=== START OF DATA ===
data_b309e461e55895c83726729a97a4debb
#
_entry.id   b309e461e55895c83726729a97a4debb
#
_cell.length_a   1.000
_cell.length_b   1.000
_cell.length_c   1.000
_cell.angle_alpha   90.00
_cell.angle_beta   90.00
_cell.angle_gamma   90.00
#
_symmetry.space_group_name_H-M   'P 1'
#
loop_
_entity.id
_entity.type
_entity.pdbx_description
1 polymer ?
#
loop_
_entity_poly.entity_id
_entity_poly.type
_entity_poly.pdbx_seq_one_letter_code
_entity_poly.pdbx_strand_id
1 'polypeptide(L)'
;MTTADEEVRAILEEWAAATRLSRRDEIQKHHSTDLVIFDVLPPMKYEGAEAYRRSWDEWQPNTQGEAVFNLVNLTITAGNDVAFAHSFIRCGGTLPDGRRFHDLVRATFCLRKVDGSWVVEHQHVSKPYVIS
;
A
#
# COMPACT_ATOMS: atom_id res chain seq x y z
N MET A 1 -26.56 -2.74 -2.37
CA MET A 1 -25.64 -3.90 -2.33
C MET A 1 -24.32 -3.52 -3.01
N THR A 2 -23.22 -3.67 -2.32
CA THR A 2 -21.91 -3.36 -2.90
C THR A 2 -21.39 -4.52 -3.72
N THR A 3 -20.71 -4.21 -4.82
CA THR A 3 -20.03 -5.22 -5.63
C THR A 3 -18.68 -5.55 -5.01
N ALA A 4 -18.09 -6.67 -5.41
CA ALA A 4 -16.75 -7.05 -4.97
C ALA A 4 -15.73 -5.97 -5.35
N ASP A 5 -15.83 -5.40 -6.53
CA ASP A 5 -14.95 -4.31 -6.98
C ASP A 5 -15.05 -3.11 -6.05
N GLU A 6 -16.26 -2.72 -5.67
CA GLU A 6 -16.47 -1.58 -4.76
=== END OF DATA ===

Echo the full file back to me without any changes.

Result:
data_b309e461e55895c83726729a97a4debb
#
_entry.id   b309e461e55895c83726729a97a4debb
#
_cell.length_a   1.000
_cell.length_b   1.000
_cell.length_c   1.000
_cell.angle_alpha   90.00
_cell.angle_beta   90.00
_cell.angle_gamma   90.00
#
_symmetry.space_group_name_H-M   'P 1'
#
loop_
_entity.id
_entity.type
_entity.pdbx_description
1 polymer ?
#
loop_
_entity_poly.entity_id
_entity_poly.type
_entity_poly.pdbx_seq_one_letter_code
_entity_poly.pdbx_strand_id
1 'polypeptide(L)'
;MTTADEEVRAILEEWAAATRLSRRDEIQKHHSTDLVIFDVLPPMKYEGAEAYRRSWDEWQPNTQGEAVFNLVNLTITAGNDVAFAHSFIRCGGTLPDGRRFHDLVRATFCLRKVDGSWVVEHQHVSKPYVIS
;
A
#
# COMPACT_ATOMS: atom_id res chain seq x y z
N MET A 1 -26.56 -2.74 -2.37
CA MET A 1 -25.64 -3.90 -2.33
C MET A 1 -24.32 -3.52 -3.01
N THR A 2 -23.22 -3.67 -2.32
CA THR A 2 -21.91 -3.36 -2.90
C THR A 2 -21.39 -4.52 -3.72
N THR A 3 -20.71 -4.21 -4.82
CA THR A 3 -20.03 -5.22 -5.63
C THR A 3 -18.68 -5.55 -5.01
N ALA A 4 -18.09 -6.67 -5.41
CA ALA A 4 -16.75 -7.05 -4.97
C ALA A 4 -15.73 -5.97 -5.35
N ASP A 5 -15.83 -5.40 -6.53
CA ASP A 5 -14.95 -4.31 -6.98
C ASP A 5 -15.05 -3.11 -6.05
N GLU A 6 -16.26 -2.72 -5.67
CA GLU A 6 -16.47 -1.58 -4.76